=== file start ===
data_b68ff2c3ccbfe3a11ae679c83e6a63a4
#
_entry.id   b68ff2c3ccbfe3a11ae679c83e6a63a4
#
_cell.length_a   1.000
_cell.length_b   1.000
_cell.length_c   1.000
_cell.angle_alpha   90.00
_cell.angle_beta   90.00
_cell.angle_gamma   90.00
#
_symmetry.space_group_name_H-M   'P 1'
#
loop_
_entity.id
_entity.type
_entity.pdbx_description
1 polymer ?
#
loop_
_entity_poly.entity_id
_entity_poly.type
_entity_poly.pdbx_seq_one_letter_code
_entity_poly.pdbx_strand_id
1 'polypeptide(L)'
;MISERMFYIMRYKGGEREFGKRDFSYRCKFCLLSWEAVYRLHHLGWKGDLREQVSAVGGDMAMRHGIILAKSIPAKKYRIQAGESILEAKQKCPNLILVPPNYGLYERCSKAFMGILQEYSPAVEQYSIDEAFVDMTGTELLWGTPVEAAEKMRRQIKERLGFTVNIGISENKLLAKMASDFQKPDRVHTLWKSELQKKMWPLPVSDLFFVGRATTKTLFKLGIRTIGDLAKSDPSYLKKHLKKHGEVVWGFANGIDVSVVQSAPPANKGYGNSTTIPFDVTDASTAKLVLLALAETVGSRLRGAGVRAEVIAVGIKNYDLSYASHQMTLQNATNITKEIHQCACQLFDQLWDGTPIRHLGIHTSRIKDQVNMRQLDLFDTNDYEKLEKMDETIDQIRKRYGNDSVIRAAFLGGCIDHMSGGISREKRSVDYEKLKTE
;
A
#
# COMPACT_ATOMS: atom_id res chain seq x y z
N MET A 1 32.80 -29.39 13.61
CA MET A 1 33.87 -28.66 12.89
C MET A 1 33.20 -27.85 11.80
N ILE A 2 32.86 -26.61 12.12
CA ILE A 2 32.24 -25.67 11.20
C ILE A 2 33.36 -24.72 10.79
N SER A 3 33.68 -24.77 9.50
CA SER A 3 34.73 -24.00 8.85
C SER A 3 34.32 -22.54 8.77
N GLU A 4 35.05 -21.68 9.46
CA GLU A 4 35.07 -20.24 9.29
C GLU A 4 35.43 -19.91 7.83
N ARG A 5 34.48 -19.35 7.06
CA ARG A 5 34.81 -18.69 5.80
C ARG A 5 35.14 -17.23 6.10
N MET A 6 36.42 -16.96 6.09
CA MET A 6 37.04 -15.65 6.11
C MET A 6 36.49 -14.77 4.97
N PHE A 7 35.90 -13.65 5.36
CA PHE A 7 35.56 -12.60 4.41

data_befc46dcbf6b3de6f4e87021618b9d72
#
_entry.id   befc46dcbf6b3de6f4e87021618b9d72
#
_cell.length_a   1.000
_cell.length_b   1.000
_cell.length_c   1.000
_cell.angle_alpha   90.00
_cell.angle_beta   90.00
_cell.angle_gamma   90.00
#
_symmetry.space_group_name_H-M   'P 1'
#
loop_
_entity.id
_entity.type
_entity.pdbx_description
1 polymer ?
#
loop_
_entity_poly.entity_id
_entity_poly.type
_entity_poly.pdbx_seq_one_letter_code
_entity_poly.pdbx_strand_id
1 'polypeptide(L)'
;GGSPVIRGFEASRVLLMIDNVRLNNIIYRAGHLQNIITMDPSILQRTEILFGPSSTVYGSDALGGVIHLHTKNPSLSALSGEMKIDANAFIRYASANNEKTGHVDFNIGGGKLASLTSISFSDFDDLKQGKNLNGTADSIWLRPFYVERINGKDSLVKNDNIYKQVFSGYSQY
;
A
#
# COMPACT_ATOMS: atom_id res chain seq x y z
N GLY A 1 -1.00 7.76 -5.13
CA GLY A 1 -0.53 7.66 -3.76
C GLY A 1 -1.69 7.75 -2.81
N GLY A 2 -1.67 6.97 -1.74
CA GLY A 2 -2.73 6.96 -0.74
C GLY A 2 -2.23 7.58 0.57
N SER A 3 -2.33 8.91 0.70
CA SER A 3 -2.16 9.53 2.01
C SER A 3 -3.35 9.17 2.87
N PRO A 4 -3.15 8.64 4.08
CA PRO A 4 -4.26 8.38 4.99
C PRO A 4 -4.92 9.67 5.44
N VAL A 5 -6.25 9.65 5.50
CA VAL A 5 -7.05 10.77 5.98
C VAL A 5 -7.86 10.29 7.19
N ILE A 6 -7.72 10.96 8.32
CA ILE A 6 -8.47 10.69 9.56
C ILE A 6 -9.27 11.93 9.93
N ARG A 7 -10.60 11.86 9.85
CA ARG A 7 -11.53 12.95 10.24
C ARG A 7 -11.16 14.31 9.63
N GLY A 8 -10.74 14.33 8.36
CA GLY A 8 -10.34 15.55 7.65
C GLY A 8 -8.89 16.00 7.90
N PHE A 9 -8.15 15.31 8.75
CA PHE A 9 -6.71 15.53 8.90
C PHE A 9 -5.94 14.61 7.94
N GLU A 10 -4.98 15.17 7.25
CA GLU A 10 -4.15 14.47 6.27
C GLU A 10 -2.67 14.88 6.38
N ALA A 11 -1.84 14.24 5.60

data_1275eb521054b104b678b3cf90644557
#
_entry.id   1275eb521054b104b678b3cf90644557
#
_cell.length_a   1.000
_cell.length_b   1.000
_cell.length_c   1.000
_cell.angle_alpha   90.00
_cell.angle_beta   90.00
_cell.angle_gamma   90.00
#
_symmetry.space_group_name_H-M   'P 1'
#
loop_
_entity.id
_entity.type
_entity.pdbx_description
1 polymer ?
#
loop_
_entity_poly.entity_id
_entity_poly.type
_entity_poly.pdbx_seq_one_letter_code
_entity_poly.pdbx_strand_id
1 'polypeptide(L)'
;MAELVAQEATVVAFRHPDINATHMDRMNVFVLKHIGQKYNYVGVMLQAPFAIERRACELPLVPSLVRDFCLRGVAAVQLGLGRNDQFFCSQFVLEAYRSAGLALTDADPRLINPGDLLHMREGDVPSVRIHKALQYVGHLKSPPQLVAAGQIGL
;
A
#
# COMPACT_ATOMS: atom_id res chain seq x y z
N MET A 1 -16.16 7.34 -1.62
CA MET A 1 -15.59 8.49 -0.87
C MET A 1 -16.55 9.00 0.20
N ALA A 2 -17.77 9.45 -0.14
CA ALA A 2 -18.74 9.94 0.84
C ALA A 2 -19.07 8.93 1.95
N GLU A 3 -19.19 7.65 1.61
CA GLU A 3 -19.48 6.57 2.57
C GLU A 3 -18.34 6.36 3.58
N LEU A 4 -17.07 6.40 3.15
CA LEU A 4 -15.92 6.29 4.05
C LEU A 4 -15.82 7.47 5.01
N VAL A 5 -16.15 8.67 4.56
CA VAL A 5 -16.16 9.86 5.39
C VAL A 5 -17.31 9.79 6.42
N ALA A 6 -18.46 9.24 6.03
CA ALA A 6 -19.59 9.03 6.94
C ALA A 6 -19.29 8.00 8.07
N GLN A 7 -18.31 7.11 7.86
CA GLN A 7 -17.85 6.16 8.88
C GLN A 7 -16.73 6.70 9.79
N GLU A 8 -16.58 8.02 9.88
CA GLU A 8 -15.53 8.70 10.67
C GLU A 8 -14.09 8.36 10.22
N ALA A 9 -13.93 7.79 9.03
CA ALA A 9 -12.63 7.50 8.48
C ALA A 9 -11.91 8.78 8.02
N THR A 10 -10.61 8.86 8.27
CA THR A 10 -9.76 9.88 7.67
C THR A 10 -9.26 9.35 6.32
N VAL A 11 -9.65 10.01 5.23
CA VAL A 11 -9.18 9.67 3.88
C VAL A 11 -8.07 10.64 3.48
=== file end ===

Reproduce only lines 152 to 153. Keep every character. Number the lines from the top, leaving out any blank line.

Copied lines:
CA LEU A 4 -15.92 6.29 4.05
C LEU A 4 -15.82 7.47 5.01